There have not been a lot of bright spots since coronavirus began sickening Iowans.
So far, 685 people have died in our state from the virus, and another 26,000 have been infected. Unemployment in Iowa is in the double digits. We have
already begun hearing of business owners throwing in the towel and closing permanently.
But one thing has gone phenomenally well during the pandemic, and that was the primary election on June 2.
Which leads to this question: Why did the Iowa Legislature decide last week to tinker with the election laws in the closing hours before adjourning for the year? The changes amount to little more than a solution in search of a problem.
Iowa’s primary election was a record-setter: A total of 527,359 Iowans voted. That’s a 70,000-person increase from the old record turnout for a primary, Secretary of State Paul Pate said.
In too many other states, their elections this spring have been nightmares that would test the patience of a saint.
There were shocking reports of people in Atlanta and Milwaukee having to wait inline five or six hours before they could vote, all because the number of polling places had been cut dramatically.
Kentucky residents vote this week, and the smart ones will take a lawn chair because long lines are expected there, too. Again, the number of poll locations has been cut — from the normal 3,700 to about 200.
In Jefferson County, the home of Louisville, that state’s largest city, there will be just one polling place — yes, one — for the 767,000 residents. By contrast, in Polk County, Iowa, there were 28 polling places on June 2 to serve a population roughly half the size of Jefferson County’s.
The credit for Iowa’s smooth primary goes to Pate, a Republican, who has overall responsibility for Iowa’s elections, and to the 99 county auditors, a mix of Democrats and Republicans, who supervise elections in their corners of the state.
Because of Gov. Kim Reynolds’ coronavirus emergency declaration, and because Pate was worried about the virus scaring away voters and poll workers, he made a smart decision in the weeks before June 2:
He mailed absentee ballot request forms — not the ballots — to every registered Iowa voter. People wanting to avoid voting in person on election day could fill out the form, writing their date of birth, home address, Iowa driver’s license number, or the number on their non-driver’s state ID card, or the ID number on their voter registration card.
The completed form needed to be signed and mailed to the county auditor. A few days later, an absentee ballot arrived in the mail, and the person could mark their votes and return the ballot.
This ran as smoothly as a church bake sale. Seventy-nine percent of the primary election votes — from 419,000 Iowans — were by absentee ballot. That was another record.
There were no allegations of voter fraud. No allegations anyone voted more than once. No allegations anyone not registered to vote had tricked election workers and cast a ballot.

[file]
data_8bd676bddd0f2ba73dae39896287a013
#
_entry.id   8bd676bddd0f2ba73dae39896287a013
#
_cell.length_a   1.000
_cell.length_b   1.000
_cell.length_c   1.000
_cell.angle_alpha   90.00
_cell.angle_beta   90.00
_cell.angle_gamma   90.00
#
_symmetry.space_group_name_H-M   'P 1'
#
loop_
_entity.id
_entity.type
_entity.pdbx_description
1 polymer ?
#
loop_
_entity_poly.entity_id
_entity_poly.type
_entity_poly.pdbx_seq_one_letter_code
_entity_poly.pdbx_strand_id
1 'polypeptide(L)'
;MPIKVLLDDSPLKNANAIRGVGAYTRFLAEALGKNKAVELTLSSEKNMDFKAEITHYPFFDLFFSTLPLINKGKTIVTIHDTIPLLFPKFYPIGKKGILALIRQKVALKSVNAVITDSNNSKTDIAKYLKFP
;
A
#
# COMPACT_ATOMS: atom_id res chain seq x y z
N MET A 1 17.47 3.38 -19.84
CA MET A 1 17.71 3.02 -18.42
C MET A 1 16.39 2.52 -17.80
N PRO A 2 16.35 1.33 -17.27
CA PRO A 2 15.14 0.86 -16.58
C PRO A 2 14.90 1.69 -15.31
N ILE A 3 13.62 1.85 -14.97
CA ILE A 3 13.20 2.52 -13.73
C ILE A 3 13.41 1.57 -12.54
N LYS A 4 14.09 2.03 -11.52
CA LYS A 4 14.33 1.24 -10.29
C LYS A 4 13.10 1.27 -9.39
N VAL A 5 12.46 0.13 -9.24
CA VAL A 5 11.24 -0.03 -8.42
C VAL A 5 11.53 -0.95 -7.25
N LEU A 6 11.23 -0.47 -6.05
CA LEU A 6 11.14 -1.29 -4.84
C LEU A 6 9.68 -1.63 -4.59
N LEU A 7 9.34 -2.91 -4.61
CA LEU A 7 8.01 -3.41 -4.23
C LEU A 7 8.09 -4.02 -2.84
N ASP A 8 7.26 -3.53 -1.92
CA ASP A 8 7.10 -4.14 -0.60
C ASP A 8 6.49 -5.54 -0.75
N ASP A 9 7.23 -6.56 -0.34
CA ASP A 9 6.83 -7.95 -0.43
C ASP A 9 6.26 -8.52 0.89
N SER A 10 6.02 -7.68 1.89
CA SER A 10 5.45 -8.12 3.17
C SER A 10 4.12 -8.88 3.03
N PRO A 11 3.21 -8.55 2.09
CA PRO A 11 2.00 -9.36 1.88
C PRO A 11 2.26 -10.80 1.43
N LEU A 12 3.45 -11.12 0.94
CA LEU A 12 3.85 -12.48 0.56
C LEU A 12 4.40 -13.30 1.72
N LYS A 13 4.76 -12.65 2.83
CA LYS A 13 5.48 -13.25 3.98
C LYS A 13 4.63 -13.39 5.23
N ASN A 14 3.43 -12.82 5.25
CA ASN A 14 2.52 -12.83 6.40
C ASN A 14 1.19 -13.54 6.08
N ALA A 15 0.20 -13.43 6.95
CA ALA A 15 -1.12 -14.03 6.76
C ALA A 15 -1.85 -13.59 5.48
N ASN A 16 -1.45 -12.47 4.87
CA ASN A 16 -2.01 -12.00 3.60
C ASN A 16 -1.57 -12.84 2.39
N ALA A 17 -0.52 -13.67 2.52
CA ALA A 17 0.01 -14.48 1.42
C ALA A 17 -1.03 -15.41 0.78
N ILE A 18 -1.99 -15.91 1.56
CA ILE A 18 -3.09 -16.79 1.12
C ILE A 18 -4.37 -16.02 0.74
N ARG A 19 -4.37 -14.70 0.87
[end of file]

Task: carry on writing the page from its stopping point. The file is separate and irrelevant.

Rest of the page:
But that did not stop Senate Republicans from orchestrating a
middle-of-the-night maneuver that tacked new requirements for absentee voting onto an unrelated budget bill.
Earlier, lawmakers adopted a separate election bill that will prevent the secretary of state from using his emergency powers, as Pate did, to begin absentee voting sooner and to send absentee ballot forms to all registered voters. Under this bill, the secretary of state would first need to submit the planned emergency changes to a committee of lawmakers for their approval — or rejection.
In some states where there have been long lines of voters, the crowds were bigger because some people did not receive their absentee ballots in time and had to vote in person, instead.
Iowa could be headed in that direction if Reynolds accepts the absentee voting provisions added to the state budget bill.
County auditors now are instructed to use “the best means available” to fill
in missing details on a person’s absentee ballot request form. That includes
retrieving information from the auditors’ databases of registered voters.
But the middle-of-the-night change by lawmakers will require election officials to get missing information only by contacting the voter by telephone or email (if those are available in the voter registration file) or by sending a Postal Service letter asking for the missing information.
All of that extra mail pushes an absentee voter closer and closer to the deadline.
What kind of problem might lead to a delay like this? Instead of writing
the four-digit voter ID number from their voter registration card, a person
might, instead, mark the last four digits of their Social Security number on the ballot request form.
Before, auditors would simply verify in their voter database that the person is a registered voter and would see that the last four digits of the Social Security number match with that person’s name and date of birth and would go ahead and mail an absentee ballot.
No one disagrees with lawmakers’ desire to ensure that Iowa’s elections are fair and open only to registered voters. But the biggest, and most embarrassing, election problem in the past 25 years came not from some shyster casting multiple ballots to swing an election or from some unscrupulous person voting without being properly registered.
The biggest problem came in the 2016 general election when 5,842 lawfully cast ballots in Dallas County never were included in the official vote totals. They did not get counted because employees in the Dallas County auditor’s office overlooked that big stack of ballots.
As I said earlier, the legislation approved last week is a solution in search of a problem.
Type of work: